Can anyone compete against Trump?

The worst idea is to try to out-Trump Trump. This is the approach Wisconsin Gov. Scott Walker — who may be suffering the most from the Trump surge — is trying to take.

Back in March, Walker briefly led all comers in the national polls. As recently as a few weeks ago, he was still ahead in Iowa — the state where he has basically placed all his chips. If Walker can’t win in the Midwest, he probably can’t win anywhere. Until recently, the only question was how big his Iowa margin would be.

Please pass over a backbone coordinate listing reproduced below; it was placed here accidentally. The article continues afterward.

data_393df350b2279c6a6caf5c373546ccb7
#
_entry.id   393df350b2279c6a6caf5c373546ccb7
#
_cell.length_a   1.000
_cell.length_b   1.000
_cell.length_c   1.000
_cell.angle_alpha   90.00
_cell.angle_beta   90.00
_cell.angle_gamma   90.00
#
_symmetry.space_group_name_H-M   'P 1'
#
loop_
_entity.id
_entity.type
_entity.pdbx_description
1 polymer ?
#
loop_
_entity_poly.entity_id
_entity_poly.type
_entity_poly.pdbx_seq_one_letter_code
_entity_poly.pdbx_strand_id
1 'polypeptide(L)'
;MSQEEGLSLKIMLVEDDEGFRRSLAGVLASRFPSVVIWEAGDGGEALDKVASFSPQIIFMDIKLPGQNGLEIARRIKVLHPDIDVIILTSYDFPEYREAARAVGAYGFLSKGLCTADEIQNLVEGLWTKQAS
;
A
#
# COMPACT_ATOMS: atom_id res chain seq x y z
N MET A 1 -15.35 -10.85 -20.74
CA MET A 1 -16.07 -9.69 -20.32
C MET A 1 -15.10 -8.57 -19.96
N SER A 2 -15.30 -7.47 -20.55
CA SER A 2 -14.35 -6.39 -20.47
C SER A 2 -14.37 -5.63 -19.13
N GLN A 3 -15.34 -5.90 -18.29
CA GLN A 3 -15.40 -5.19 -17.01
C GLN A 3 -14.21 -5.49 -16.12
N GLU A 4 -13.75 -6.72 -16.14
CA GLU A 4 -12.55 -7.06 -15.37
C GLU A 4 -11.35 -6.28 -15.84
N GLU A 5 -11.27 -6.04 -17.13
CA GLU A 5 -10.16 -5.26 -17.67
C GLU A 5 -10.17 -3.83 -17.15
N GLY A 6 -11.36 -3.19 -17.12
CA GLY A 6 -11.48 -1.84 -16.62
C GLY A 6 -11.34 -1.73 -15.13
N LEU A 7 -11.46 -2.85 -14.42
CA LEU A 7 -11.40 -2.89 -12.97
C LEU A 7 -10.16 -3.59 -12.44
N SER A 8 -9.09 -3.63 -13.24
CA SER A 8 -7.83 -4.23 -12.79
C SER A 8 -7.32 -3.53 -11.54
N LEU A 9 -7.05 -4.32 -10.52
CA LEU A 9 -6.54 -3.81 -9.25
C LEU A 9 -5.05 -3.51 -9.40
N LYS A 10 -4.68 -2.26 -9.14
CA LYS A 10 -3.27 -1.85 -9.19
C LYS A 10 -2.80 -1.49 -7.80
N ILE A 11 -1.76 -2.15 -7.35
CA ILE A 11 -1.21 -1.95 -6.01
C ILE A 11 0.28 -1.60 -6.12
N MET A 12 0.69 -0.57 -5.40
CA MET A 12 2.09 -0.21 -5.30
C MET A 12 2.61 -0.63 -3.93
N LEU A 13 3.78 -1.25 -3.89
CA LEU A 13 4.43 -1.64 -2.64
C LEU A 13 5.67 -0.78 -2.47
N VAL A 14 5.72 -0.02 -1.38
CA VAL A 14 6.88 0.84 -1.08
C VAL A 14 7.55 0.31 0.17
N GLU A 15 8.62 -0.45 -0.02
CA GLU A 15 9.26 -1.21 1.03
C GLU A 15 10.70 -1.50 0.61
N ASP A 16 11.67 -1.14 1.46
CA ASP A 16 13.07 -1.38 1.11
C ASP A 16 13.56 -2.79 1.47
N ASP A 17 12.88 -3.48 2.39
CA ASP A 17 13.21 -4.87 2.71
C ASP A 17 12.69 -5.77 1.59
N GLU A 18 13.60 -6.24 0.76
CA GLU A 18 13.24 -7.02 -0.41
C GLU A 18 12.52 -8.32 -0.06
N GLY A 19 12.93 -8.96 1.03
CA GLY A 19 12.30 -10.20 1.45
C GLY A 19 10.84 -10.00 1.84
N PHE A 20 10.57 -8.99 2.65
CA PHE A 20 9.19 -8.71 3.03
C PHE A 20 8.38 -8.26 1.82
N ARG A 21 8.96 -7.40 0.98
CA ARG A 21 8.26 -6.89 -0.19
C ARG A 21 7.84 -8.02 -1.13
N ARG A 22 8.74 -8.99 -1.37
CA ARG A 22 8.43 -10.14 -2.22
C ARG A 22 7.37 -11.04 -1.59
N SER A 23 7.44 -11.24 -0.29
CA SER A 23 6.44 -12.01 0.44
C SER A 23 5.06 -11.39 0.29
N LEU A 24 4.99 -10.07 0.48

But Walker’s numbers in his must-win state have plunged as sharply as Trump’s have risen. In the RealClearPolitics polling average, Walker is now in fourth place. In a recent CNN poll, Walker’s support in Iowa was down to just 9 percent while Trump led the field with 22 percent. This wasn’t all Trump’s fault: Walker’s performance in the first debate was forgettable and his stump appearances had become repetitive, almost robotic. Voters knew, already, that organized labor had tried to take him down, but he was still standing.

In desperation, Walker has begun trying to sound more like Trump.